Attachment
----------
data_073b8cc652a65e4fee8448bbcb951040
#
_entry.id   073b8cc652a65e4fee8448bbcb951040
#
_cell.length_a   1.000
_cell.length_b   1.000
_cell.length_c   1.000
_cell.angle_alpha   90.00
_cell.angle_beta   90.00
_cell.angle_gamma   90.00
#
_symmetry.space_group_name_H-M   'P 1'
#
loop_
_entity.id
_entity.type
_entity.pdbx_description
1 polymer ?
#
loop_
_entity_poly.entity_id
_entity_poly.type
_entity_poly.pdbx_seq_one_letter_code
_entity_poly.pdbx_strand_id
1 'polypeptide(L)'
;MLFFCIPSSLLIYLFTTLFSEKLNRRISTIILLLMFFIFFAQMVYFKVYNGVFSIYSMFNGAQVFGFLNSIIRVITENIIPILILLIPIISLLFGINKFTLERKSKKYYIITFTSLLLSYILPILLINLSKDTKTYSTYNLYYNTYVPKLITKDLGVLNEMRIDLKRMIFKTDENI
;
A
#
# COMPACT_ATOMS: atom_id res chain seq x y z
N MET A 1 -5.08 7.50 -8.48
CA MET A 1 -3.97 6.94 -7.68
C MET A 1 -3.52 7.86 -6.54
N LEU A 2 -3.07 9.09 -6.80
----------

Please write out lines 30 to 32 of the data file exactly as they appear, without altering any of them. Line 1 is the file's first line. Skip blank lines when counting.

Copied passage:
# COMPACT_ATOMS: atom_id res chain seq x y z
N MET A 1 -5.08 7.50 -8.48
CA MET A 1 -3.97 6.94 -7.68